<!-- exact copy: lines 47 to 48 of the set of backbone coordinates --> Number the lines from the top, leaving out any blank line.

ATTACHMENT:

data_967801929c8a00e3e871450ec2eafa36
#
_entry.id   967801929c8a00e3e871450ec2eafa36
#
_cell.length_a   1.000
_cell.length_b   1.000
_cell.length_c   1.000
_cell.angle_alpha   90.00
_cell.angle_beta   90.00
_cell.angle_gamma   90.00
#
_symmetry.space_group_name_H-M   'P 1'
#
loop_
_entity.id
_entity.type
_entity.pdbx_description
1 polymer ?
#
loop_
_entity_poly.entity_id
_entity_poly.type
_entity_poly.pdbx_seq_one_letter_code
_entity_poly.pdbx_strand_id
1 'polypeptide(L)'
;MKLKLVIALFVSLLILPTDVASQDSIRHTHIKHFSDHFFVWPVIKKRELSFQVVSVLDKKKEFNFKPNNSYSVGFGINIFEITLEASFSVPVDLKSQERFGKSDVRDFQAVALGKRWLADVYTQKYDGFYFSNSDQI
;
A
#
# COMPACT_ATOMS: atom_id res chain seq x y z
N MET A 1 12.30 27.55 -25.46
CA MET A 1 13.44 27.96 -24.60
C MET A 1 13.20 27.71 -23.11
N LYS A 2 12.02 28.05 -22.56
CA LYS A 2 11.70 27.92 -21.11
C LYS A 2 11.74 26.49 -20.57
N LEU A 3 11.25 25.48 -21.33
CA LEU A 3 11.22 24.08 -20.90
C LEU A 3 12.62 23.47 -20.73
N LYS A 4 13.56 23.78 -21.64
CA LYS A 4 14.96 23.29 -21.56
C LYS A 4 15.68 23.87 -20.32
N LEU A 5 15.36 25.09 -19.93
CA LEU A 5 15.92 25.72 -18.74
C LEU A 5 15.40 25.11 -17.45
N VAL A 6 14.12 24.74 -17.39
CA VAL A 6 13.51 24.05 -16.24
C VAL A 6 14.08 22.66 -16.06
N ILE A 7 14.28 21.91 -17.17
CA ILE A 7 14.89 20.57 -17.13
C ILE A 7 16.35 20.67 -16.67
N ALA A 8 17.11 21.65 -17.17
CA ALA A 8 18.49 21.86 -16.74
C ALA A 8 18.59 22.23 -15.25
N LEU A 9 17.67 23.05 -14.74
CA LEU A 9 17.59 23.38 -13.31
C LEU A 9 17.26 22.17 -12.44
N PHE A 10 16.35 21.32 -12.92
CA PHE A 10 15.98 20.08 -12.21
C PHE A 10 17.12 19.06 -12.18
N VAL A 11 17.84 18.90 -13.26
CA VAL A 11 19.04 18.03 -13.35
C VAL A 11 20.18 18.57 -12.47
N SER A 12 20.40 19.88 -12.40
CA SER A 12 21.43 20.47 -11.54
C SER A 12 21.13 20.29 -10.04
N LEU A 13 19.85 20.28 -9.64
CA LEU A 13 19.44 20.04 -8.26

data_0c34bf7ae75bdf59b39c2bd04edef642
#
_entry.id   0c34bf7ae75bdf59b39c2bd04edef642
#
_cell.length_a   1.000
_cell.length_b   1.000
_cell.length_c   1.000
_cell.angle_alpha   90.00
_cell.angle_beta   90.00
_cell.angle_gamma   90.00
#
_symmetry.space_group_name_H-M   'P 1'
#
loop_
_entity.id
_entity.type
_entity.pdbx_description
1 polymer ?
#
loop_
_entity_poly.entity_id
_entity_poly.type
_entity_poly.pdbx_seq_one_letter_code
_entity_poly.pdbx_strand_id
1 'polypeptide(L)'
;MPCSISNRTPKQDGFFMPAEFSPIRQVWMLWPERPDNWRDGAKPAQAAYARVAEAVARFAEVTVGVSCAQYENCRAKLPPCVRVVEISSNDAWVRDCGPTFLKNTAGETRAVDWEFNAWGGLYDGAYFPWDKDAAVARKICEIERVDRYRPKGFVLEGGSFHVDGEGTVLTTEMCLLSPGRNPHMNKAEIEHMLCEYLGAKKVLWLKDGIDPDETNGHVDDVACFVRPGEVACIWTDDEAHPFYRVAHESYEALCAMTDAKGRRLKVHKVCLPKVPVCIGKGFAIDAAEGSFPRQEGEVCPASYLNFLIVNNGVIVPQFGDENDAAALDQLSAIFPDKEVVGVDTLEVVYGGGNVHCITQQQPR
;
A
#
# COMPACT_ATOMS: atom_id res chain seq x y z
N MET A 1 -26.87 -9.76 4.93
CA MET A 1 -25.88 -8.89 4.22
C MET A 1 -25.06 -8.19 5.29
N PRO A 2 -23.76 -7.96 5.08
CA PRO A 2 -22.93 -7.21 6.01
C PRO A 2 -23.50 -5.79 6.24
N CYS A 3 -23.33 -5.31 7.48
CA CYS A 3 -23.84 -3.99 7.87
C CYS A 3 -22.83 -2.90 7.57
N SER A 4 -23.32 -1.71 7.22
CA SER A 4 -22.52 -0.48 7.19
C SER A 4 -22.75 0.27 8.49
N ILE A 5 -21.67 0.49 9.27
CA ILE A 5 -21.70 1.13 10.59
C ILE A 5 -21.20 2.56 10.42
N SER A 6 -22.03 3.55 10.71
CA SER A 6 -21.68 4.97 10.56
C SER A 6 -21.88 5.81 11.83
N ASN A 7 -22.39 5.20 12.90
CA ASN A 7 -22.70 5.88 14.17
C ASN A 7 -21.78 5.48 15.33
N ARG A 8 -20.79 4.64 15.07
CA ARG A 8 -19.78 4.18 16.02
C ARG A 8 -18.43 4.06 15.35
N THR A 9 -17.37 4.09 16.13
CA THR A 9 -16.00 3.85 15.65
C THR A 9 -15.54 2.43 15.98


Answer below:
CA VAL A 6 13.51 24.05 -16.24
C VAL A 6 14.08 22.66 -16.06